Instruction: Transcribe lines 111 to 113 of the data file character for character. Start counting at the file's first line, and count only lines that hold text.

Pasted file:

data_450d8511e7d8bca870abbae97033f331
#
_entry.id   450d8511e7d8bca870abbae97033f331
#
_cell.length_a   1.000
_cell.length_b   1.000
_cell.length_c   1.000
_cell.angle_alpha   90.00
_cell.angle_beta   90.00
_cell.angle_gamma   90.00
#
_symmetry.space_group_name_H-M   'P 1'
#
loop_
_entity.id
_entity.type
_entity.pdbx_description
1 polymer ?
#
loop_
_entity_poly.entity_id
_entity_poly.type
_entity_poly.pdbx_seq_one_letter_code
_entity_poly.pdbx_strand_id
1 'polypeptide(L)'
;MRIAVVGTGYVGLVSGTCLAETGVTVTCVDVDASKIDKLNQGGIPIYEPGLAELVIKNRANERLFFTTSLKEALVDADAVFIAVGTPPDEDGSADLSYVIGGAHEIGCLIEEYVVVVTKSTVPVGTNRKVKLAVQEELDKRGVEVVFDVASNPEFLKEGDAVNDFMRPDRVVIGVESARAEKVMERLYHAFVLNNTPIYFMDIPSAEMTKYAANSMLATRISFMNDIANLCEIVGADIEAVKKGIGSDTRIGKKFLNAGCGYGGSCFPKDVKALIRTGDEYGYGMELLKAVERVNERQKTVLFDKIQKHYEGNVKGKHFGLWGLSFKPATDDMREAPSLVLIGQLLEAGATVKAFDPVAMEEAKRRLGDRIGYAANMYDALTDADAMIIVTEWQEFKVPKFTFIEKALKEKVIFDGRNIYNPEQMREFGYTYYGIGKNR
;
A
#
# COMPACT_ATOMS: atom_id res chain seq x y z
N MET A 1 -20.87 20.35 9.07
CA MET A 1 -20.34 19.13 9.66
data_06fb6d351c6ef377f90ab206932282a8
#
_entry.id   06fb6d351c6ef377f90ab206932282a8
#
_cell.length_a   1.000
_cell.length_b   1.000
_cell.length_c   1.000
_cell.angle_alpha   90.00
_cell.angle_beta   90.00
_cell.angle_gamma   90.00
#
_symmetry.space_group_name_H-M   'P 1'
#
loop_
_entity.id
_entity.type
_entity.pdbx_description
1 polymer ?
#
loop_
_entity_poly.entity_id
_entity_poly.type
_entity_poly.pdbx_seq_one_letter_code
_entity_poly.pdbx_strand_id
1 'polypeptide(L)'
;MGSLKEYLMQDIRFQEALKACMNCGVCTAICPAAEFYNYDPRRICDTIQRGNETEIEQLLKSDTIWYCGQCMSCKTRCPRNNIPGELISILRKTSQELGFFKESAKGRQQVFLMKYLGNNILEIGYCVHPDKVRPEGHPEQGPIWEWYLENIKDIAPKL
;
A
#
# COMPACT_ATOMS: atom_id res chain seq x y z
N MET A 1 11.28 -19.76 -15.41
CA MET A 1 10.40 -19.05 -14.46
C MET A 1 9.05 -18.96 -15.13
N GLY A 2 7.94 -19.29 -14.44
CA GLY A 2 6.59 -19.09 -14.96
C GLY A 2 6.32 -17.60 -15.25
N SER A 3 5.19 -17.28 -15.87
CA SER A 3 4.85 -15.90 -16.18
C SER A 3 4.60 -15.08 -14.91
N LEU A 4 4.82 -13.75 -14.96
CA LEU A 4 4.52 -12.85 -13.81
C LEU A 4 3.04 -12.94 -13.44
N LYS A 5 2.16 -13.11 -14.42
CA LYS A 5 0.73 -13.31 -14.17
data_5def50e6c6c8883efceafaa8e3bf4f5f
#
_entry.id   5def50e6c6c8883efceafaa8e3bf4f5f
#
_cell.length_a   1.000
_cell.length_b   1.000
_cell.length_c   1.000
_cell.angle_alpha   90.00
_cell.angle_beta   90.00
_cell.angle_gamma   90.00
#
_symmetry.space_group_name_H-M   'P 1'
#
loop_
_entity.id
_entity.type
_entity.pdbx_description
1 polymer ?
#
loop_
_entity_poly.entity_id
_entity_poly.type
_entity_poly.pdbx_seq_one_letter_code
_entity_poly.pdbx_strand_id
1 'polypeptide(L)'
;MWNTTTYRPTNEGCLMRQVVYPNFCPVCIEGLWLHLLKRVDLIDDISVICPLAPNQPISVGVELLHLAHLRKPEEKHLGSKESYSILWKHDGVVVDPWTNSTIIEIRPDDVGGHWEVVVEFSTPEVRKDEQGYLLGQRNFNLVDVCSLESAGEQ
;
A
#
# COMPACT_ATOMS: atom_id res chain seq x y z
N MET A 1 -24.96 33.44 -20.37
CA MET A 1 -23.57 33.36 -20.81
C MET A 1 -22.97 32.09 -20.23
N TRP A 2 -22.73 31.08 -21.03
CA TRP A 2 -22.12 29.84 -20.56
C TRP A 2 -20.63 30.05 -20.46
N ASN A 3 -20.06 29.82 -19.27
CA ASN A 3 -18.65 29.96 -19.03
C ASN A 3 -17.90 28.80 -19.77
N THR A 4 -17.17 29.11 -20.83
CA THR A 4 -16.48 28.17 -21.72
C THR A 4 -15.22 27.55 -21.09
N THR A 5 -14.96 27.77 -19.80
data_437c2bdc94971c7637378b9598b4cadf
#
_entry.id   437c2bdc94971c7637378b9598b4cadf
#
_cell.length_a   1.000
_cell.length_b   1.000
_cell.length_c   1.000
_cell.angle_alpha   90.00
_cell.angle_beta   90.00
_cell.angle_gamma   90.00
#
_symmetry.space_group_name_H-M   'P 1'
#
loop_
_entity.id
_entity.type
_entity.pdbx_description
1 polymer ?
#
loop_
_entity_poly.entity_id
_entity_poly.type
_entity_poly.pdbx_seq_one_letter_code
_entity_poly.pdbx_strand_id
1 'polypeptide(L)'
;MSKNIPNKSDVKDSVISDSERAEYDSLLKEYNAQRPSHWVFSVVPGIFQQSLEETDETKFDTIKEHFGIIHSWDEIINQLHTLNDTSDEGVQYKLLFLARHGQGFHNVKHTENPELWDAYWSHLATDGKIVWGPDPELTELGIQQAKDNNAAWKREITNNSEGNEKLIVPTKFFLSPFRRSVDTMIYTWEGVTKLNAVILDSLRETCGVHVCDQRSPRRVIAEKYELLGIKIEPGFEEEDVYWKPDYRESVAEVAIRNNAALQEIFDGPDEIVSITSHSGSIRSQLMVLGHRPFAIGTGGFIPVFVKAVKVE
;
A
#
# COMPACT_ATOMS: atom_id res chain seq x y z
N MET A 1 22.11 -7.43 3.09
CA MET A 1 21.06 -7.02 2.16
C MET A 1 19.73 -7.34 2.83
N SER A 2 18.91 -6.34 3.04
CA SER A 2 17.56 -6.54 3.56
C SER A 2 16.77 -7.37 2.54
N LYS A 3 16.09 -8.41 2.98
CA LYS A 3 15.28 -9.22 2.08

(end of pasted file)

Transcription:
CA TRP A 2 -22.12 29.84 -20.56
C TRP A 2 -20.63 30.05 -20.46
N ASN A 3 -20.06 29.82 -19.27